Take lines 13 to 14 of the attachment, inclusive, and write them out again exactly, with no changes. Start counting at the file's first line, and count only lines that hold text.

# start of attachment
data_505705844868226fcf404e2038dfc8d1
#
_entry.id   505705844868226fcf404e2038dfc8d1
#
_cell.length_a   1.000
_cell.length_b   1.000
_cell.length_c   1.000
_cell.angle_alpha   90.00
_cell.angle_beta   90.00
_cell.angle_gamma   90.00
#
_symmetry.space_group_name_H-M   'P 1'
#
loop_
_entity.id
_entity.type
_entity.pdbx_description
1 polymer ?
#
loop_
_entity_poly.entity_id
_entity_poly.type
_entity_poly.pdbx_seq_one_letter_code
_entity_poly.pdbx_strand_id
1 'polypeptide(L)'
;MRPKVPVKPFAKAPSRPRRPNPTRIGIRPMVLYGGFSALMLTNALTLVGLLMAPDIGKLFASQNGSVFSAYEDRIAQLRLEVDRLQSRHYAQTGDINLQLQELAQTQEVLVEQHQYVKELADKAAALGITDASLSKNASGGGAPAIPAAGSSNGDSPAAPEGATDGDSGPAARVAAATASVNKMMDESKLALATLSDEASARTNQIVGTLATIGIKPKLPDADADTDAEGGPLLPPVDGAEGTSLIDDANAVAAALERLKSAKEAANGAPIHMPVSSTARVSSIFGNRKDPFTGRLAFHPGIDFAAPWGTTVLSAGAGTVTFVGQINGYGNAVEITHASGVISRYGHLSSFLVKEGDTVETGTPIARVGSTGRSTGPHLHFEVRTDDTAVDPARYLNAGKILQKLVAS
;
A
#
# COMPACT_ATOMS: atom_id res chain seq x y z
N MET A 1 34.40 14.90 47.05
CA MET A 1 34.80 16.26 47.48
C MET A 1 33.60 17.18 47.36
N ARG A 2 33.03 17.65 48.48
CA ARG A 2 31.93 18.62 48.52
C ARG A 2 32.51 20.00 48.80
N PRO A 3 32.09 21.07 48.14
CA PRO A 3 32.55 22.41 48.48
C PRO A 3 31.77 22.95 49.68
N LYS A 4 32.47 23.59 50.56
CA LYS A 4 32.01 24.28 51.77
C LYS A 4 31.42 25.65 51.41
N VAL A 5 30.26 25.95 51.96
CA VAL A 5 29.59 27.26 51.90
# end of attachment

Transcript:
#
loop_